And what does acceptance mean, really, without context? Accepting the existence of someone else doesn't mean working to integrate them fully into our community. Just accepting African Americans isn't the same as ensuring they have full access to education, housing, and workplace advancement. Just accepting the existence of female pilots doesn't mean that you don't make a snide remark to your seat mate when you realize a woman is flying the plane that you're on.

We need a day, an effort that goes one step beyond acceptance. I don't know what that word is, but it looks like making an effort to include autistic people in all aspects of our community life. It's making accommodations when it can make life easier for a huge part of our population. It's about making education and job opportunities a priority. It's about planning now for housing issues for autistic adults and autistic seniors.

So that's why awareness and acceptance are not enough. We can do better. And here's what I do want; here's what a day dedicated to autism could emphasize, just to start:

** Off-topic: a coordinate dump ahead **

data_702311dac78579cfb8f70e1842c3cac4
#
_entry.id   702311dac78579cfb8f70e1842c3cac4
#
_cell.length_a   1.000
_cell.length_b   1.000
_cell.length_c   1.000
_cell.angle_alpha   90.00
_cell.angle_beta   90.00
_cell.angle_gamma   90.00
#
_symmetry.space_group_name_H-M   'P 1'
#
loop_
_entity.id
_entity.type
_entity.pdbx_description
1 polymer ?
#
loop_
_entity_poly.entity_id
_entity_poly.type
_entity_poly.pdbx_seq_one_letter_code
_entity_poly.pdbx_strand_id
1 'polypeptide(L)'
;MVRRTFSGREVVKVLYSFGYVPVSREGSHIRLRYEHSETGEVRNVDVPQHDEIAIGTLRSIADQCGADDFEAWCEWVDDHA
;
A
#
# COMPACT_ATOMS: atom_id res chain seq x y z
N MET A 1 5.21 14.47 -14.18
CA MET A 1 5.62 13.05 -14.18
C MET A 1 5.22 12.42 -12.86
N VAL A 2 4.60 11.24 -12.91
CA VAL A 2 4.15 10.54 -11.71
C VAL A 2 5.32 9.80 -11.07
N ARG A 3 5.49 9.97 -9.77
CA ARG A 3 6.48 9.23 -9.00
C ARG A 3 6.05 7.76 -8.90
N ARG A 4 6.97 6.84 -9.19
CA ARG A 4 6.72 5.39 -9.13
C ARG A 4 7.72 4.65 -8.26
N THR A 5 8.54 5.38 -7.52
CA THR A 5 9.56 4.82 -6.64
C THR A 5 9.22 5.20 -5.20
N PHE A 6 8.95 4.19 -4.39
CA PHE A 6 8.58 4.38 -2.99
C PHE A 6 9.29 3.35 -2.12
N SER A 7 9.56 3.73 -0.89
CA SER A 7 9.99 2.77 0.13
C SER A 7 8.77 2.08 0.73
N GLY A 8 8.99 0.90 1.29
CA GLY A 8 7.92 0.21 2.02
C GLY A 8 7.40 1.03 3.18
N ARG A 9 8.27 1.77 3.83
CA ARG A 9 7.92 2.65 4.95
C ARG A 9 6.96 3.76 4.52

• Softening of your heart. Yours. And your kids'. But it starts with you. I want you to embrace the quirk, the anxiety, the difference that you see. Actually, I'd love to see a gentleness toward all difference. And this means putting pity--for autistic individuals and their families--on the back burner so that you can see people in all their dimensions. It's fine to feel compassion about the difficulties that autistic individuals and their parents face. Yes, this road is daunting. But remember that we love our children as they are, and we want you to love them that way, too.